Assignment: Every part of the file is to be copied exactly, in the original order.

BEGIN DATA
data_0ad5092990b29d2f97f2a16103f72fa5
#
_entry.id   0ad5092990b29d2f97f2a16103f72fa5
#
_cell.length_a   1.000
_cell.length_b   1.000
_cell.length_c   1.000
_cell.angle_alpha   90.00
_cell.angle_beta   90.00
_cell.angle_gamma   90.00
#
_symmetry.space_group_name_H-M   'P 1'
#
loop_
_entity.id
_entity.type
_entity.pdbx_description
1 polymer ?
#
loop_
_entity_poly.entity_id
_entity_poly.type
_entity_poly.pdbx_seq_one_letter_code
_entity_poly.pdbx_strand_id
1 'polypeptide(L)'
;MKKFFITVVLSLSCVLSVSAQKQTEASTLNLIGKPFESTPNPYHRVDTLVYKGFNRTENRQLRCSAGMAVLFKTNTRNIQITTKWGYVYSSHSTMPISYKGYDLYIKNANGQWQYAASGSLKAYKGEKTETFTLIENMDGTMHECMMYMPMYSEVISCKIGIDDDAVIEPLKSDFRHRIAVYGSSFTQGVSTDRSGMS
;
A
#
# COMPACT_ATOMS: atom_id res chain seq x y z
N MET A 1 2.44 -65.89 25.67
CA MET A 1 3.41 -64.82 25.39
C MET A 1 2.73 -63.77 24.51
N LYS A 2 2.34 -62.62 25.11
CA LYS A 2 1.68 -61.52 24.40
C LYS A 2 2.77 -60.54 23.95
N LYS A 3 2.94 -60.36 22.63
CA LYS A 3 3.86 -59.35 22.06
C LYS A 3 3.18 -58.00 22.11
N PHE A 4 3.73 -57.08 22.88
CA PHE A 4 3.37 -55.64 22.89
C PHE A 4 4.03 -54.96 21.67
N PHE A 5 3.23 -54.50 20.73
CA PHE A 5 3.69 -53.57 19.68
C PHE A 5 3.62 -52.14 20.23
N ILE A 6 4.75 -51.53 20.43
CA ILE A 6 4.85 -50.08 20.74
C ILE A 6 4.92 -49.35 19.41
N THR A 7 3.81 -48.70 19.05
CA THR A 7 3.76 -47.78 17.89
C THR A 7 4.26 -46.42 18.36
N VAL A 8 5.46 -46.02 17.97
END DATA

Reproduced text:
data_0ad5092990b29d2f97f2a16103f72fa5
#
_entry.id   0ad5092990b29d2f97f2a16103f72fa5
#
_cell.length_a   1.000
_cell.length_b   1.000
_cell.length_c   1.000
_cell.angle_alpha   90.00
_cell.angle_beta   90.00
_cell.angle_gamma   90.00
#
_symmetry.space_group_name_H-M   'P 1'
#
loop_
_entity.id
_entity.type
_entity.pdbx_description
1 polymer ?
#
loop_
_entity_poly.entity_id
_entity_poly.type
_entity_poly.pdbx_seq_one_letter_code
_entity_poly.pdbx_strand_id
1 'polypeptide(L)'
;MKKFFITVVLSLSCVLSVSAQKQTEASTLNLIGKPFESTPNPYHRVDTLVYKGFNRTENRQLRCSAGMAVLFKTNTRNIQITTKWGYVYSSHSTMPISYKGYDLYIKNANGQWQYAASGSLKAYKGEKTETFTLIENMDGTMHECMMYMPMYSEVISCKIGIDDDAVIEPLKSDFRHRIAVYGSSFTQGVSTDRSGMS
;
A
#
# COMPACT_ATOMS: atom_id res chain seq x y z
N MET A 1 2.44 -65.89 25.67
CA MET A 1 3.41 -64.82 25.39
C MET A 1 2.73 -63.77 24.51
N LYS A 2 2.34 -62.62 25.11
CA LYS A 2 1.68 -61.52 24.40
C LYS A 2 2.77 -60.54 23.95
N LYS A 3 2.94 -60.36 22.63
CA LYS A 3 3.86 -59.35 22.06
C LYS A 3 3.18 -58.00 22.11
N PHE A 4 3.73 -57.08 22.88
CA PHE A 4 3.37 -55.64 22.89
C PHE A 4 4.03 -54.96 21.67
N PHE A 5 3.23 -54.50 20.73
CA PHE A 5 3.69 -53.57 19.68
C PHE A 5 3.62 -52.14 20.23
N ILE A 6 4.75 -51.53 20.43
CA ILE A 6 4.85 -50.08 20.74
C ILE A 6 4.92 -49.35 19.41
N THR A 7 3.81 -48.70 19.05
CA THR A 7 3.76 -47.78 17.89
C THR A 7 4.26 -46.42 18.36
N VAL A 8 5.46 -46.02 17.97